3. Slow Cooker “Better Than Botox” Bone Broth Courtesy of Platings and Parings
This slow cooker “Better Than Botox” bone broth is full of natural collagen! You can make chicken, pork or beet stock using kitchen scraps and this simple Crockpot method.
4. Beef Bone Broth Recipe Courtesy of Dr Axe
The beef bone broth is one of the most healing foods you can consume. It’s rich in nutrients like gelatin and glycine, which help to protect and heal your leaky gut, skin and digestive tract. Try this healing recipe for beef bone broth today!
5. Keto Friendly Beef Bone Broth Courtesy of Low Carb Yum
Looking for a satisfying low carb winter snack? Try this savory beef bone broth recipe to warm you up from the inside out! It’s winter again and the holiday season is near. I love the winter festivities, but they are far from being low carb. Now that I’m more conscious of making nutritious choices, I incorporate healthier meals and snacks that still leave me feeling satisfied. That’s why I figured it’s the perfect time to share with you my beef bone broth recipe.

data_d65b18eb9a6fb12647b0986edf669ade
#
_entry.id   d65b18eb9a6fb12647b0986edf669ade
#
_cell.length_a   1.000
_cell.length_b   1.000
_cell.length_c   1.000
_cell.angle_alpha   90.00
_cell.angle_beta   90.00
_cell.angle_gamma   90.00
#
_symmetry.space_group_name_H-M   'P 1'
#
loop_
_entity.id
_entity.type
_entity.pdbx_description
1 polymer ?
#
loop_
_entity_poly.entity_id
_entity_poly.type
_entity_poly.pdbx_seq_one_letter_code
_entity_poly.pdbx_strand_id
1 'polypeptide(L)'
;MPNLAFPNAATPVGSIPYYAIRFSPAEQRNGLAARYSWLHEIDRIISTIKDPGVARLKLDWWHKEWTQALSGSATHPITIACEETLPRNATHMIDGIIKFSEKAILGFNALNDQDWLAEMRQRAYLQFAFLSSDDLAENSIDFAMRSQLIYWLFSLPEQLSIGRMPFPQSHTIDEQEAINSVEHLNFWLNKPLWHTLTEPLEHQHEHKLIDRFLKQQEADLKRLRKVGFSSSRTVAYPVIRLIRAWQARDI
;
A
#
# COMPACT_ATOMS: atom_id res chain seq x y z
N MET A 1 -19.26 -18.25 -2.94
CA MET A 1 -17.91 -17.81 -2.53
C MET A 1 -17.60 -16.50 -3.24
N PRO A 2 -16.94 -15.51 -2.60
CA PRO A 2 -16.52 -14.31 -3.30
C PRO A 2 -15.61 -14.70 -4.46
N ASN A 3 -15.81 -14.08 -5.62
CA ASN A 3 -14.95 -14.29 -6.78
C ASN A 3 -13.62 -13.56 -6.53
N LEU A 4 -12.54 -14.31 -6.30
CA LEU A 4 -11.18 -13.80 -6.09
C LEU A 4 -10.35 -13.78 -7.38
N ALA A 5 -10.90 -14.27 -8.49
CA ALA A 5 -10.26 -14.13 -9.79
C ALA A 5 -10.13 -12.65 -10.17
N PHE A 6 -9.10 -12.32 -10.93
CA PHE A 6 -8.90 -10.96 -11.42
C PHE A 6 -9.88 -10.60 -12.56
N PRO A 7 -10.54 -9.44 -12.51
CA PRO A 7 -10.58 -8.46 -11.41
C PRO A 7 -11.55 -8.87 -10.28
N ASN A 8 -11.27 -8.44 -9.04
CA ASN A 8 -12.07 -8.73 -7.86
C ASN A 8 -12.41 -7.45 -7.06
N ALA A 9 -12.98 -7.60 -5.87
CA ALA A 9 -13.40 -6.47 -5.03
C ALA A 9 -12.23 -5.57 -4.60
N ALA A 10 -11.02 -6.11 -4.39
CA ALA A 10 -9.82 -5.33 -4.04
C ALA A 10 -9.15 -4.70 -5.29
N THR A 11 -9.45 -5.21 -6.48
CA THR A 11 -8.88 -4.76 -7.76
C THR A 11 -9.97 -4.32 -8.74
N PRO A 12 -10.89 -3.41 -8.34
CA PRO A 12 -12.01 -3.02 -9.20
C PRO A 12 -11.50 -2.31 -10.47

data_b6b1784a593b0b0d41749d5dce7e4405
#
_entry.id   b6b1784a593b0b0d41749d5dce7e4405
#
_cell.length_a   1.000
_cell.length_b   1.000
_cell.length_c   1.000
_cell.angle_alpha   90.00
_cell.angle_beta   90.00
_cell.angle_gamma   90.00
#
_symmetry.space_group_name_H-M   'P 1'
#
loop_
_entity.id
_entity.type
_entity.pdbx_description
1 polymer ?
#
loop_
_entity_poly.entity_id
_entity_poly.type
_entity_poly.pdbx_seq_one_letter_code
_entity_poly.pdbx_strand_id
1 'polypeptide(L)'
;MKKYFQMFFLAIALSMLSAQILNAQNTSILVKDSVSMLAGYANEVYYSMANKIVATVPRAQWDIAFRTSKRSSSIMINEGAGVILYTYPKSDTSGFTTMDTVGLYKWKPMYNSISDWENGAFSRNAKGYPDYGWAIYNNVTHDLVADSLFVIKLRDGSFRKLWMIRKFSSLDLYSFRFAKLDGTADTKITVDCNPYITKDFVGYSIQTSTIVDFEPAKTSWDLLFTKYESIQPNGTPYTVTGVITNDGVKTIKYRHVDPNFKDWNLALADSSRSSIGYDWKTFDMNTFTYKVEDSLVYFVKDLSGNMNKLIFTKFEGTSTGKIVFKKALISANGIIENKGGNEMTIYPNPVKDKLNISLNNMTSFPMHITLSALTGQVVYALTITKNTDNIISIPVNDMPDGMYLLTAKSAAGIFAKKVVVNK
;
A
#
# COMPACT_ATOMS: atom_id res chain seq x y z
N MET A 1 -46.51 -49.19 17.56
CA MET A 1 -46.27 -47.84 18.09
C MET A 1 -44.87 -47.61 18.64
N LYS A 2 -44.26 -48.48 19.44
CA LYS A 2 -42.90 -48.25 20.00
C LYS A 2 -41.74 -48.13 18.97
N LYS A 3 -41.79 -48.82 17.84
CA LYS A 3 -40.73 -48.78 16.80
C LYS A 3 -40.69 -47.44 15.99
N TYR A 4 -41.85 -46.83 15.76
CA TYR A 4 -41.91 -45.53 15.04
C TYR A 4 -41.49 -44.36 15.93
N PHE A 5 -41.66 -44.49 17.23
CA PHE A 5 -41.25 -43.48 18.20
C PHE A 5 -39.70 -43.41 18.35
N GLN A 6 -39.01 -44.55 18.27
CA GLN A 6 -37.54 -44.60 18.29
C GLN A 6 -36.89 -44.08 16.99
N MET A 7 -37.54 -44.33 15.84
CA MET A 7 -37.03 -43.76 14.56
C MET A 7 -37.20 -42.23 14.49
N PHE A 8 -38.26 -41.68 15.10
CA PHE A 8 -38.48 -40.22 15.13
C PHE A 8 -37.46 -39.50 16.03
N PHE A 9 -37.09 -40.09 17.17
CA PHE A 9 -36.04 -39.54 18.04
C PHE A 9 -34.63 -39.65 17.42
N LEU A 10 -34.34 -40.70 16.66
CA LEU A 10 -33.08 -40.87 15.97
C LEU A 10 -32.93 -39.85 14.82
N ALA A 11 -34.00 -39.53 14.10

6. Bison Bone Broth Courtesy of North Star Bison
Bison are huge powerful animals with strong bones. I have found bison to be refreshing and revitalizing, so I thought that bison would make great broth. All good broths should be based on bones, sinew, and cartilage. I was delighted to find that bison bones were ideal for soup making. This broth is full of the health-giving qualities of bison.